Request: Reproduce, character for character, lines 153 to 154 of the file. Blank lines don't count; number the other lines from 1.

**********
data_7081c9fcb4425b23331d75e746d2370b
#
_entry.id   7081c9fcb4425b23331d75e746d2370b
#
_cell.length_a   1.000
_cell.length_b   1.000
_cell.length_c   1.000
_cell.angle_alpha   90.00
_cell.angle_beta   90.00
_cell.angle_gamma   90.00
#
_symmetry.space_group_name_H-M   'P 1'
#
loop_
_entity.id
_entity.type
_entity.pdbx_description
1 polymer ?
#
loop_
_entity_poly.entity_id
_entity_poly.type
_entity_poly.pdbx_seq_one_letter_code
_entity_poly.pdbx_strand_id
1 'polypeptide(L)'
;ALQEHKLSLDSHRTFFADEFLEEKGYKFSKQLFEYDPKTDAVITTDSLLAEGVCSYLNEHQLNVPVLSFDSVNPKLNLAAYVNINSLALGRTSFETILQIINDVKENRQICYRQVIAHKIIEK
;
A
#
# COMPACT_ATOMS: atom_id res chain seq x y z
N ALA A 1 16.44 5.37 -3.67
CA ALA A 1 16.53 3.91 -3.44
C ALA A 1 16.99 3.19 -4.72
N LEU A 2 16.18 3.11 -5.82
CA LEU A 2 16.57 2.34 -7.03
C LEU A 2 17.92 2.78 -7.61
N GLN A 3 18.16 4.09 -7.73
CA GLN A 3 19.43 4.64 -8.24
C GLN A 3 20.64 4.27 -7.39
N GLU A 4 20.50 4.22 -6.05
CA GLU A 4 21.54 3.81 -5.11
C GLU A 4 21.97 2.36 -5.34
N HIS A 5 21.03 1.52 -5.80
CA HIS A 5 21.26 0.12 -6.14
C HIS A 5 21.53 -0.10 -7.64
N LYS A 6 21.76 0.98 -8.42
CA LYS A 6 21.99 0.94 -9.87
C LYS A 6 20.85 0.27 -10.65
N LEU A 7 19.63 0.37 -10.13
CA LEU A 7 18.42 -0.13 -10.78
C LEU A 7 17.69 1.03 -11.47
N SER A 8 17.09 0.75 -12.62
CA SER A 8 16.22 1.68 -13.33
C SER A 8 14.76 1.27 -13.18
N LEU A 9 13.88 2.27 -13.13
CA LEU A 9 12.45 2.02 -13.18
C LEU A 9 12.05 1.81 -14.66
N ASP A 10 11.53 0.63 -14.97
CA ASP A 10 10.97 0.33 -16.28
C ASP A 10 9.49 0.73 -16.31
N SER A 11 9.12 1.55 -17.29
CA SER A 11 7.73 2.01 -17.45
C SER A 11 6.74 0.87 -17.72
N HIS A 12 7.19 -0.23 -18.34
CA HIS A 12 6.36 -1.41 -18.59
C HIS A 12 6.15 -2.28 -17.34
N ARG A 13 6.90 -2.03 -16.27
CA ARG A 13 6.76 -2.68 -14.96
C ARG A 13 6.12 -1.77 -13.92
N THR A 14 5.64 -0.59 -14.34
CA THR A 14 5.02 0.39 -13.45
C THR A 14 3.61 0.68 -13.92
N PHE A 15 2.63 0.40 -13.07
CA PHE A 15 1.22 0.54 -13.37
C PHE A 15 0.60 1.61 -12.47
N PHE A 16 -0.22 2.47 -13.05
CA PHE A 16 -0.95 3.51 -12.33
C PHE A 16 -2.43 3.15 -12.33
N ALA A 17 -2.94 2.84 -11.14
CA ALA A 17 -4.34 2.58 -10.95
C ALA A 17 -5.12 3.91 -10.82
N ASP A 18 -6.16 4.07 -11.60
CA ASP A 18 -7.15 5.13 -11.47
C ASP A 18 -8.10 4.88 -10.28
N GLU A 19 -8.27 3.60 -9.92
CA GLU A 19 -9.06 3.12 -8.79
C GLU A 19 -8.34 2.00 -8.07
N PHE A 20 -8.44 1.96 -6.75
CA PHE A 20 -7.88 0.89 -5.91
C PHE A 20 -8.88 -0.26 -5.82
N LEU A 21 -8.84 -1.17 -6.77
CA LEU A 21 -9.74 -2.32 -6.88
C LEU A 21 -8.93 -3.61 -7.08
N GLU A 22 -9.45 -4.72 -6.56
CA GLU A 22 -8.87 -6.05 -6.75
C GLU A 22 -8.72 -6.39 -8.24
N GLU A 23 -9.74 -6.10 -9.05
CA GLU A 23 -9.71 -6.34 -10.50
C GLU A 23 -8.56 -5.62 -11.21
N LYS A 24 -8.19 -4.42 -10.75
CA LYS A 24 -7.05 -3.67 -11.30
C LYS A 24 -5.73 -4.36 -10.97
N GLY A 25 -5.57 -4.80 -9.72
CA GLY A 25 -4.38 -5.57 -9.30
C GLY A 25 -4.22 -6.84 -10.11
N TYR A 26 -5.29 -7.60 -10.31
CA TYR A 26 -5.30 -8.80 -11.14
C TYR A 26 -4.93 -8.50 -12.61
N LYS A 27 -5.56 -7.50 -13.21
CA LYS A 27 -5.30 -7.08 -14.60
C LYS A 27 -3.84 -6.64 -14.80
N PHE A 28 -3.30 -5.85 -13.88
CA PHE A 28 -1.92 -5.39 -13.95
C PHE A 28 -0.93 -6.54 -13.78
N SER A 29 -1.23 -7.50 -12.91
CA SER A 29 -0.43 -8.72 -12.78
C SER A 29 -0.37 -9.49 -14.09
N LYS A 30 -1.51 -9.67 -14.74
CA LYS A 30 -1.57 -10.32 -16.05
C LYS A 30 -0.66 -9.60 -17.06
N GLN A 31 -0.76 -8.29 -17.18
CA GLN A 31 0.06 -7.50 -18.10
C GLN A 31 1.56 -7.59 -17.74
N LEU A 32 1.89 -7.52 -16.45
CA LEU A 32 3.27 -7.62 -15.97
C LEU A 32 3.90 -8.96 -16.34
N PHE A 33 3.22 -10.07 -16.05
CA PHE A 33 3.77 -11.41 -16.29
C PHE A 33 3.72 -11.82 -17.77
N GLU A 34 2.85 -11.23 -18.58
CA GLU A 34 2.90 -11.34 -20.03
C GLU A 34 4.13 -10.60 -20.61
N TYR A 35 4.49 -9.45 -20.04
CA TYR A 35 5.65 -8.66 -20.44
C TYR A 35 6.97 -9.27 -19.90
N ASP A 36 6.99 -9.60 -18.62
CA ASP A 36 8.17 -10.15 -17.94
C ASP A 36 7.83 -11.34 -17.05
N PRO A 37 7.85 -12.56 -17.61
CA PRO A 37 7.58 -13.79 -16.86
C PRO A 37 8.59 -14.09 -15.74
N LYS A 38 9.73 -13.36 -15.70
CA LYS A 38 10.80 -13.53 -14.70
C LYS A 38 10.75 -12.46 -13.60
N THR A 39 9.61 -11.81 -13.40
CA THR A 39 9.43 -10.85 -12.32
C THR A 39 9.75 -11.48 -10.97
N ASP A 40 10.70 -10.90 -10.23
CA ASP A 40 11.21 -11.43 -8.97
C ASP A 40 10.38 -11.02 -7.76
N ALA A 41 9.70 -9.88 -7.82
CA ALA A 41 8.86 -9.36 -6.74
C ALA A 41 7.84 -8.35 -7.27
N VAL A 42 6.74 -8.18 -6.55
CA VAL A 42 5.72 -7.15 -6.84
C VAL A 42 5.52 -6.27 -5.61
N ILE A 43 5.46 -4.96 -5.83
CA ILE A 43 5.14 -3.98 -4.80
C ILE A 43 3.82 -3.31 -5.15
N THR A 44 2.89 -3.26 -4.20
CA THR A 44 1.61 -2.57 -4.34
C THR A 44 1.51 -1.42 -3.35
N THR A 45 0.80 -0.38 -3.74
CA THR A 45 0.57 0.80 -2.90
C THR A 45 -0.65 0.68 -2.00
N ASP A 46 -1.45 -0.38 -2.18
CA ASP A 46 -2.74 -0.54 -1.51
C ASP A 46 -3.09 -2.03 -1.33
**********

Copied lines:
C ALA A 41 7.84 -8.35 -7.27
N VAL A 42 6.74 -8.18 -6.55